Wholesale inflation plunged in August by the largest amount in nearly two years, reflecting a steep drop in gasoline and other energy products.
The Labor Department reported Friday that wholesale prices fell 0.9 percent last month, nearly double the 0.5 percent decline that economists had been expecting. The price moderation followed three months in which wholesale costs had shot up at levels exceeding 1 percent a month as energy costs had surged.
Core inflation, which excludes energy and food, was also well-behaved, edging up just 0.2 percent in August, right in line with expectations, and well below the 0.7 percent spike of the previous month.
In other economic news, the Commerce Department reported that retail sales unexpectedly fell by 0.3 percent in August following 0.5 percent decline in July. July's data was revised to a weaker performance than first reported.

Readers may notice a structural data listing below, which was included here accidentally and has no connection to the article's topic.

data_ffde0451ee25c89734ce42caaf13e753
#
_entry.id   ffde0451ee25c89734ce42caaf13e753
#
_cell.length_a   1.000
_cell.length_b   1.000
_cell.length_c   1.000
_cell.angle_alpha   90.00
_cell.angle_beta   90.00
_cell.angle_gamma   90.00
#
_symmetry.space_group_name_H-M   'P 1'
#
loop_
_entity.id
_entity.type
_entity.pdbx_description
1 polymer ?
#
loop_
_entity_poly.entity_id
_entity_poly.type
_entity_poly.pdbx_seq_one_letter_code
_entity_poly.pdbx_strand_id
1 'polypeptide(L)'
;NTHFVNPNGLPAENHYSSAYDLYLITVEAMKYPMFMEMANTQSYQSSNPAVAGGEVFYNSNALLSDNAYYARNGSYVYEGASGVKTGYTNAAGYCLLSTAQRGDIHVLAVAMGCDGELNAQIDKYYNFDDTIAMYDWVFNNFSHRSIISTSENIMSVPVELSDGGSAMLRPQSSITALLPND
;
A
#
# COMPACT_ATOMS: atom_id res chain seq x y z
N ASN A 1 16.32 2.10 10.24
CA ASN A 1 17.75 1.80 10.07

The sharp retreat in wholesale prices will be welcome news at the Federal Reserve, which had been worried that it might have to start raising interest rates if inflation pressures did not start to moderate.
Fed officials are expected to keep rates unchanged when they meet next Tuesday and with inflation retreating, they will likely hold rates steady for the rest of this year.
If the Fed had been forced to start raising interest rates it would have presented another problem for an economy facing a host of headwinds from rising unemployment, a prolonged housing recession, a severe credit crunch and a troubled financial system.
The 0.9 percent drop in wholesale prices, the largest one-month decline since October 2006, could show up in lower prices for shoppers eventually. The August report on consumer prices will be released next Tuesday.
Even with the August decline, wholesale prices over the past 12 months are up by 9.6 percent, the second biggest 12-month price change in the past 27 years, exceeded only by a 9.8 percent jump for the 12 months ending in July.